A geodesic dome is an object constructed from triangular wedges combined to form spherical or semi-spherical shapes. Lightweight and sturdy, geodesic domes were invented in 1922 by German architect Walther Bauersfeld, but were popularized by American inventor R. Buckminister Fuller after World War II. One of the advantages of the dome is its versatility, as it can effectively function in many different contexts.
One of the chief advantages of geodesic domes is that their spherical shape offers a more efficient use of material than cubical shapes. For this reason, when geodesic domes are subdivided into different rooms, they can function as homes that are both energy and space efficient. According to Timberline Domes, makers of geodesic dome residences, Timberline geodesic homes are present in 50 states and in all types of climates, offering 30 percent more space for the materials used than rectilinear homes.
Another advantage of the dome shape is the exceptionally large space it creates, volume that is perfect for venues that demand exceptional quantities of unbroken space, such as movie theaters. The Cinerama Dome in Hollywood, California, is a single-screen movie house constructed in the 1960s as a hemispheric dome. Built in less than half a year, the dome, located on Sunset Boulevard, is made of 316 concrete sections.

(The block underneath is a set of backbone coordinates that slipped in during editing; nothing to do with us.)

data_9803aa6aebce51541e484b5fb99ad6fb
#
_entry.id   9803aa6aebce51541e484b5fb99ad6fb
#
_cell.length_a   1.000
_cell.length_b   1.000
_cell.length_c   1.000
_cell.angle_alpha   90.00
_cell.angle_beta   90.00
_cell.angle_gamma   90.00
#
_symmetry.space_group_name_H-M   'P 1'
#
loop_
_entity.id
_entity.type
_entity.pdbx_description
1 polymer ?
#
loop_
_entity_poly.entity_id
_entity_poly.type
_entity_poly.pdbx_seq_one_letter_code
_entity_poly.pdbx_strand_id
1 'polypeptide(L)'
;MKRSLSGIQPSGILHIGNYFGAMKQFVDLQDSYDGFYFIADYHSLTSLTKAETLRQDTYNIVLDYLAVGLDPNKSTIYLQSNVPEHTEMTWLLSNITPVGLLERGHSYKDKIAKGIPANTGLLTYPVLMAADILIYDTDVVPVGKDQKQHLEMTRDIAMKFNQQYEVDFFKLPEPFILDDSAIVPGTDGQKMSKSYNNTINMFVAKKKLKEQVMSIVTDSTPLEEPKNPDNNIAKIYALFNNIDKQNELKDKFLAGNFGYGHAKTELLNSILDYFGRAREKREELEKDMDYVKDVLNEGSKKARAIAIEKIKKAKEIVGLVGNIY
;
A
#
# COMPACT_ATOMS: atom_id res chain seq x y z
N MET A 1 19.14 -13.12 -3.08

Although the sections used in the construction of geodesic domes are typically solid, the dome is strong enough to allow the panels to be made of glass as well. In several locations, domes have been transformed into greenhouses and solariums. The Growing Spaces company, listed in the Resources section, in fact sells prefabricated geodesic dome greenhouses. Each unit comes outfitted with temperature-activated vents, solar panels, water tanks and solar ventilation fans.
As with movie theaters, the geodesic dome's efficient use of space makes it an excellent shape for venues that require the containment of large groups of people, such as arenas. Geodesic domes are used as arenas in several places in the world, including as the Nagoya Dome in Nagoya, Japan, which is 614 feet in diameter and can hold 40,500 people; the Tacoma Dome in Tacoma, Washington, which is 530 feet in diameter; and the Superior Dome in Marquette, Michigan, which is 536 feet in diameter.
Domes can also contain substances instead of people. Many domes, such as the Formosa Plastics Storage Facility in Taiwan or the Lehigh Portland Cement Storage Facility in Maryland, house industrial products. Geodesic domes are also commonly used as silos to store grain.